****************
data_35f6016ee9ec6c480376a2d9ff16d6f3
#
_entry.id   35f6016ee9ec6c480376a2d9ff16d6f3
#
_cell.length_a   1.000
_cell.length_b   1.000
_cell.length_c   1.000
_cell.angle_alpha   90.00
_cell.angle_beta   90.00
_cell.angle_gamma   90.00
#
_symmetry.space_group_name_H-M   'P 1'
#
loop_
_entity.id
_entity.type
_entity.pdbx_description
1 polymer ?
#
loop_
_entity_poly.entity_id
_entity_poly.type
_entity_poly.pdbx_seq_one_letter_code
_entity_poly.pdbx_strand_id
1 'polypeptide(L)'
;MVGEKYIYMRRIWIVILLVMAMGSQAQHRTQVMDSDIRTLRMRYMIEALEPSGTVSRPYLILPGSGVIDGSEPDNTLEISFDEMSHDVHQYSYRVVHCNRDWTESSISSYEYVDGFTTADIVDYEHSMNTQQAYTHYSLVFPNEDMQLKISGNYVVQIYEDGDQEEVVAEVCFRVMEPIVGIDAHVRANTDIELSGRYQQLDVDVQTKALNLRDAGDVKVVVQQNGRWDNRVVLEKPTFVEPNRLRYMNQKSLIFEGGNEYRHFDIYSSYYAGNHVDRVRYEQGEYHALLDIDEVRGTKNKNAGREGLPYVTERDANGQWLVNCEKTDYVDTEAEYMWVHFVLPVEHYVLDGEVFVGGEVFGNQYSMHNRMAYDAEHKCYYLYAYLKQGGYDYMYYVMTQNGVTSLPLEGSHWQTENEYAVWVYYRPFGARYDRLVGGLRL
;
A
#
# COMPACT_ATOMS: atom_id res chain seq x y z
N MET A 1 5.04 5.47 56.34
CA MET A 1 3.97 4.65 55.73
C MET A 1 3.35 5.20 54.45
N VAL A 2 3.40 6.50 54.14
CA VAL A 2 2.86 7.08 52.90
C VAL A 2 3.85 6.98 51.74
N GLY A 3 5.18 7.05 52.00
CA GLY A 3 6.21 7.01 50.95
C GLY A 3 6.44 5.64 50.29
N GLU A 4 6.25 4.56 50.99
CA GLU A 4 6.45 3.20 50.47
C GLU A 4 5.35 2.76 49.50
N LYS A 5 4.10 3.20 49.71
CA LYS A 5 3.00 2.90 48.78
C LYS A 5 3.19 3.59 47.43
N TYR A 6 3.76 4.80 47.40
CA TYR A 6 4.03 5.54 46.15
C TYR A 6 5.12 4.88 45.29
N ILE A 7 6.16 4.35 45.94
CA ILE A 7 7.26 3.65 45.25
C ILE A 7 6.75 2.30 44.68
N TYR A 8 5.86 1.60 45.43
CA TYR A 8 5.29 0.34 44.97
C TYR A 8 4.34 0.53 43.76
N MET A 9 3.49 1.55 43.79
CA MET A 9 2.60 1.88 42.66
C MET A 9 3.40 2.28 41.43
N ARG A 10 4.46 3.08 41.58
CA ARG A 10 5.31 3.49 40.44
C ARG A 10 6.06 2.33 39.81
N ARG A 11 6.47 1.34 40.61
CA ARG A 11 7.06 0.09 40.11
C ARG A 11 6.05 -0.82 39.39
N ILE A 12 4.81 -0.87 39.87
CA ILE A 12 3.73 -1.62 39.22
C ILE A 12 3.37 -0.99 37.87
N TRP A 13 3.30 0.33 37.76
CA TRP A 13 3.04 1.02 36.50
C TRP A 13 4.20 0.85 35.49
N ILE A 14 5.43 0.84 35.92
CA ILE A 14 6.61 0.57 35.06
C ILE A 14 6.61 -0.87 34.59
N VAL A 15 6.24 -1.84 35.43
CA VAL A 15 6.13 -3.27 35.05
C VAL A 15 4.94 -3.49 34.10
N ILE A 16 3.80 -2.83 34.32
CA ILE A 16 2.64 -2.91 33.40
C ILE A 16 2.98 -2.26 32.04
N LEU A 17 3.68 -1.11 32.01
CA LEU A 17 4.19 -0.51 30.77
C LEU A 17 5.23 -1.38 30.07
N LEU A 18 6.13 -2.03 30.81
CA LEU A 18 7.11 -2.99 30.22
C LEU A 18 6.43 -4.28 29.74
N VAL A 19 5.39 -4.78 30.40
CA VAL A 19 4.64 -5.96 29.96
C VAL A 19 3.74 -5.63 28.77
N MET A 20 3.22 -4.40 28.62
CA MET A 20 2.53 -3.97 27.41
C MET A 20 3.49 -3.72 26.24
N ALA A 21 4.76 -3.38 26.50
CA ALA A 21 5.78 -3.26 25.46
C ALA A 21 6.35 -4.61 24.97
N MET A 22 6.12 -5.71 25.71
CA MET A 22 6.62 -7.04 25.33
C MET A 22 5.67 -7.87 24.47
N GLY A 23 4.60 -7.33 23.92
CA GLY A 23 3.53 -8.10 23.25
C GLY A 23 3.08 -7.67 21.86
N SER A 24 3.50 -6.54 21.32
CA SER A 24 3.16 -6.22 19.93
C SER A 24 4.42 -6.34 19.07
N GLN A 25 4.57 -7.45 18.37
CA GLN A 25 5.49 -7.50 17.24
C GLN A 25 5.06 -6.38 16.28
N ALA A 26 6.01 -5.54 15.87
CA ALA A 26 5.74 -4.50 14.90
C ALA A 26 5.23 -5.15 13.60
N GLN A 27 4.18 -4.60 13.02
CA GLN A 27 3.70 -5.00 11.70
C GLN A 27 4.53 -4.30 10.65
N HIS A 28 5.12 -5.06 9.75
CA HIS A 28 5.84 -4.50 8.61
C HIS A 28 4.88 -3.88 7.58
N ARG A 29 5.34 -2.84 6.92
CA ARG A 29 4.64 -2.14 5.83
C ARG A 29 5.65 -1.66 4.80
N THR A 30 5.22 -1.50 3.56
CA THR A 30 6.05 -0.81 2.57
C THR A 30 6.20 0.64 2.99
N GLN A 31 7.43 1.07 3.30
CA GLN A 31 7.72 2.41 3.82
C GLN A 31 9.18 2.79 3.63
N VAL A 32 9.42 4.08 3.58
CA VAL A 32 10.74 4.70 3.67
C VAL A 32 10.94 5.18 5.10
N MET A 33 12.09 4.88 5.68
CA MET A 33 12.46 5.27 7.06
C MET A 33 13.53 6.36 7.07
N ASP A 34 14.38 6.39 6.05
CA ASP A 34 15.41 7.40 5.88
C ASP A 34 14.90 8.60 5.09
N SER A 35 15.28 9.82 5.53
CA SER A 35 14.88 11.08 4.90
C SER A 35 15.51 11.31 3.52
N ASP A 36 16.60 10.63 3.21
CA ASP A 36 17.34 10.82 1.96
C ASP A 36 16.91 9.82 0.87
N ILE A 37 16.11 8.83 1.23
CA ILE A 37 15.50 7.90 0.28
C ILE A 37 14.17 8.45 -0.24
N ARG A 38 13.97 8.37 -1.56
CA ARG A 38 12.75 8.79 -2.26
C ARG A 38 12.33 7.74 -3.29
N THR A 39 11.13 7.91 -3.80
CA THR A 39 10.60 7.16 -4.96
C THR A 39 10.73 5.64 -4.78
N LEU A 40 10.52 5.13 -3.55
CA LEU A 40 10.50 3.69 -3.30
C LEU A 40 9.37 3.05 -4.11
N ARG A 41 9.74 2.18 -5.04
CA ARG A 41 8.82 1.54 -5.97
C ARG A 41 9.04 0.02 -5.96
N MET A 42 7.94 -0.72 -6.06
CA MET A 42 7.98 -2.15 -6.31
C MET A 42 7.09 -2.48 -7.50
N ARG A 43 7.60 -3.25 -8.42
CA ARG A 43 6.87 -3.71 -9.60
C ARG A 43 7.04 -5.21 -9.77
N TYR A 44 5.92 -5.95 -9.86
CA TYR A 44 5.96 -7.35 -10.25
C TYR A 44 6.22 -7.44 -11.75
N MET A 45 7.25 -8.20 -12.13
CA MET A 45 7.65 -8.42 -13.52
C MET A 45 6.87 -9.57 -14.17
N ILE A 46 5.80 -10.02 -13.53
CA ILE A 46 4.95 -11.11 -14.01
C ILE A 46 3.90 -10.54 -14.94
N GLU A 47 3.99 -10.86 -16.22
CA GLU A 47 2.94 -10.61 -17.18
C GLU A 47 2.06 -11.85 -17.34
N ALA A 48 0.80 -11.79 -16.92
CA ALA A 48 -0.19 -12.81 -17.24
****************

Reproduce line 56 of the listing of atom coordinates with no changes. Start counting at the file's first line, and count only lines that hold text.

CA MET A 9 2.60 1.88 42.66